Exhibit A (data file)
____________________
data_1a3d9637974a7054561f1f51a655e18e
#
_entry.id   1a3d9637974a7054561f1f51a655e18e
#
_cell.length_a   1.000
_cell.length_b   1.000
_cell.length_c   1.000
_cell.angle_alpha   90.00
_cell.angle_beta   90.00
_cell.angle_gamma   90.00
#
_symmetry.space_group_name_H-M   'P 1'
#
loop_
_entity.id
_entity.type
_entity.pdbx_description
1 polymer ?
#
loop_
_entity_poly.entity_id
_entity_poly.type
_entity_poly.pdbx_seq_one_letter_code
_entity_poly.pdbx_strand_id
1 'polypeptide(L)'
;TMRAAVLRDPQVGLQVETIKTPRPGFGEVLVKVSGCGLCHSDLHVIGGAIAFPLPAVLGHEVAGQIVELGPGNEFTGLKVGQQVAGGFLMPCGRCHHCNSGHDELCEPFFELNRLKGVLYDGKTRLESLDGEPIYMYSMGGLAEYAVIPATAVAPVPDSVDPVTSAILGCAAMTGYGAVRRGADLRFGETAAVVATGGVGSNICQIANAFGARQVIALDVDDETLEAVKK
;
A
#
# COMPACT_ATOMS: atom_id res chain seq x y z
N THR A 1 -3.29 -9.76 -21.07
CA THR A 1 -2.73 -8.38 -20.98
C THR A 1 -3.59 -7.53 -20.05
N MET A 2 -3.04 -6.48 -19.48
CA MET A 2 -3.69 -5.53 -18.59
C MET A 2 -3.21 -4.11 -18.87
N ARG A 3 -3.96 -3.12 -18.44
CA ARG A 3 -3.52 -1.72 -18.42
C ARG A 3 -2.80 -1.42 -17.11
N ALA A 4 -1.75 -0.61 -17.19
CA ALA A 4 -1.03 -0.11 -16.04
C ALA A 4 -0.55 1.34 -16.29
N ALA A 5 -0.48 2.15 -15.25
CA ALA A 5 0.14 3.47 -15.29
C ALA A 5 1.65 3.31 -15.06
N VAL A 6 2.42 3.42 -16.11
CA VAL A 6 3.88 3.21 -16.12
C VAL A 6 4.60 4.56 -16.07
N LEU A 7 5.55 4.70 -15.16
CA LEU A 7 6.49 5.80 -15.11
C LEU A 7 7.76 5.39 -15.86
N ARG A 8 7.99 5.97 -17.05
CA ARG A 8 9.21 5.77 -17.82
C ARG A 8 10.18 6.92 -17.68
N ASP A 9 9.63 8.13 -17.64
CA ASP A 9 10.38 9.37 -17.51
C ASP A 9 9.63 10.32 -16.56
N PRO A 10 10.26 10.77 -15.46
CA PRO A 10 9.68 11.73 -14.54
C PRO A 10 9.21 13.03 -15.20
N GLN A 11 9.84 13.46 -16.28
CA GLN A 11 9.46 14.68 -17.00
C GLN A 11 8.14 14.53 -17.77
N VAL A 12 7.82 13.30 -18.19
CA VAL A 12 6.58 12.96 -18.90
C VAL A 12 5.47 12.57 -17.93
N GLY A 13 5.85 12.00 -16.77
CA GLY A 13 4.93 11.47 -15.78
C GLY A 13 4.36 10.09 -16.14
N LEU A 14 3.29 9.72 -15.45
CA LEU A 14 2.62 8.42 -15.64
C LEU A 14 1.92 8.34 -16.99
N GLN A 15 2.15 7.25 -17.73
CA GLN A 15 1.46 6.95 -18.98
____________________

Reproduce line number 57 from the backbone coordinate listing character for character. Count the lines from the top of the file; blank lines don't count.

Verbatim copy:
C ASP A 9 9.63 10.32 -16.56